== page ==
A few weeks ago, I attended a virtual conference about the future of the Hispanic market in the U.S., and I was surprised by some of the predictions made about this highly influential and vital demographic.
Most surprising was the consensus among the panelists that due to the decrease in immigration, specific Hispanic outreach as a practice would become a thing of yesteryear as many would eventually assimilate and become part of the general market.
Some brands have already adopted this stance by eliminating multicultural efforts from their strategic plans. But, ironically, the opportunity lies in understanding that truly successful U.S. Hispanic marketing is about as much the past as the future.
Undoubtedly, the Hispanic demographic is by far one of the most nuanced in the U.S. More than 59 million Hispanics in the United States, all of whom represent different countries, cultures, dialects, traditions, customs, cuisines and even have other consumption preferences. For years, there has been an attempt to create a simple formula that appeals to all, but alas, it has not happened.
But there is something that often unites Hispanics: an emotional attachment and sense of nostalgia to symbols of their upbringing and childhood. Today, a vast majority of Hispanic Americans, regardless of acculturation, assimilation or generation, have products in their homes that are strongly tied to their roots and provide comfort and security. Some have become anecdotes or funny memes about "growing up Hispanic" on social networks in recent years.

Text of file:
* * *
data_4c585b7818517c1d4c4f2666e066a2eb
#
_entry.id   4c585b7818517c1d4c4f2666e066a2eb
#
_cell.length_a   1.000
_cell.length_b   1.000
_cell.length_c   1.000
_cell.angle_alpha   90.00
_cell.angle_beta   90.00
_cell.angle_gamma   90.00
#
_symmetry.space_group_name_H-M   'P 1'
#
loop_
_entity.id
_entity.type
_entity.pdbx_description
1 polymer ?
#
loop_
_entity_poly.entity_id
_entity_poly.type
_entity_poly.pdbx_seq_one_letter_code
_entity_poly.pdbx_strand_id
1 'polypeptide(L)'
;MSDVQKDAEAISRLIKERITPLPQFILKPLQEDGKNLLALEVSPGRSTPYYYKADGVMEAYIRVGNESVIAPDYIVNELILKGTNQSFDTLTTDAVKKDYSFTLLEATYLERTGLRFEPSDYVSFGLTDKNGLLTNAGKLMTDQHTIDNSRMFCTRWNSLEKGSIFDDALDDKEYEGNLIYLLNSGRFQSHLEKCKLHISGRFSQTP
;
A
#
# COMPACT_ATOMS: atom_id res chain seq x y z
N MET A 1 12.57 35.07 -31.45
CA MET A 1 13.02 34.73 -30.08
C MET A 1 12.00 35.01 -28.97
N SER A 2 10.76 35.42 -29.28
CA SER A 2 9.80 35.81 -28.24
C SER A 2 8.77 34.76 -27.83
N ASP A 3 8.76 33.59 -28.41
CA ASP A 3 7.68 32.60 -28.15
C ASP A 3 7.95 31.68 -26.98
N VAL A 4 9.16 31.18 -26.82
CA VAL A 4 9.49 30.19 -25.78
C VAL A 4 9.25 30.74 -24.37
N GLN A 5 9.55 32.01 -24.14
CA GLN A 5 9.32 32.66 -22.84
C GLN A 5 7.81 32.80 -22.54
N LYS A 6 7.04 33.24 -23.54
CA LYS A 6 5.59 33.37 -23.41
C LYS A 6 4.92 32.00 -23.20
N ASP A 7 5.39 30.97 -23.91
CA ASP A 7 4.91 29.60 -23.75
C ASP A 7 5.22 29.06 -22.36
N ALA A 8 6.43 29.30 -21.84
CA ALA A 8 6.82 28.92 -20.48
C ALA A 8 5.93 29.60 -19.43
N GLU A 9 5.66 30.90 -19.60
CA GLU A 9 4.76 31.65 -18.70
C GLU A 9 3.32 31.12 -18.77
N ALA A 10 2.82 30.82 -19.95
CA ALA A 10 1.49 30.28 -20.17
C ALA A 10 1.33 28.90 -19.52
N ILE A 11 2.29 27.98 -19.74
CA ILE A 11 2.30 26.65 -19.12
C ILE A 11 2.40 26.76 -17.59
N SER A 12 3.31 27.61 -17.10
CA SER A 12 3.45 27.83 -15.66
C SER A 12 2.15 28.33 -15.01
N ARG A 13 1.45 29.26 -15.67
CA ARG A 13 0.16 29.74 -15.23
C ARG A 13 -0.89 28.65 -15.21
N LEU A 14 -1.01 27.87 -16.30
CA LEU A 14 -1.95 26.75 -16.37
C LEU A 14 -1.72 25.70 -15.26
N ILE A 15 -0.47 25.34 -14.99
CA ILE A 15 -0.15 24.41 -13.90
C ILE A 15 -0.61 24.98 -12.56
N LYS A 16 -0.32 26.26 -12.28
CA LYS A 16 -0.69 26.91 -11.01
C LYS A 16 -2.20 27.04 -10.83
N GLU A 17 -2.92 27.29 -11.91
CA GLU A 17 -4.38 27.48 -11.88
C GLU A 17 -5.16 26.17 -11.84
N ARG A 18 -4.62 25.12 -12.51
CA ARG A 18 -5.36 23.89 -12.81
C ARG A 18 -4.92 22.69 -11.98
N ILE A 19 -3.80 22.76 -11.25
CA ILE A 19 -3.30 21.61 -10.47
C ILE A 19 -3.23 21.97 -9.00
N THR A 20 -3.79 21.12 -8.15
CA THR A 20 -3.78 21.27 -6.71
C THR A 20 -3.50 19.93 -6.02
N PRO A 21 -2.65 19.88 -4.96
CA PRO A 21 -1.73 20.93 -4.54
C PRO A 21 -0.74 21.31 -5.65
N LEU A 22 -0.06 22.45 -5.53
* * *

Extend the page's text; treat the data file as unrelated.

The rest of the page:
Take, for instance, Mistolin, an all-purpose cleaner that is such a staple, it is often noted in social media as the marker of being raised by a Hispanic mother. There's also Country Crock, not only recognized for its butter but also for its alternate use in Hispanic households as a container for leftovers.
And, of course, the most iconic example of all, Vicks VapoRub, jokingly viewed as the Hispanic mom's must-have, medicinal cure-all that is used well beyond its traditional purpose as a decongestant.
The last decade has ushered in the country's most extensive and fastest-growing demographic: the U.S.-born Latino youth. While predominantly English-speaking, a Pew Research Center study shows that six in 10 say they continue to speak Spanish frequently, consider themselves Latino and remain eager to embrace, capture and retain the staples of their culture.
As marketers, we know that novelty and identity are two of the main drivers of brand loyalty. While there is no doubt that Hispanic-Americans will assimilate more and more, the desire to preserve and maintain their roots and traditions in the long term remains high, and so does the opportunity to help them achieve it.
Investing in this population, not retreating, is the correct path to take. Through this emotional bond that many Hispanics have with symbols of their family life and childhood, brands can successfully appeal to this unique group of consumers and remain part of their homes for many generations to come.
Agustin Caceres is president of Genomma Lab U.S.A., a Mexican, multinational producer of over-the-counter pharmaceuticals, beauty and wellness products.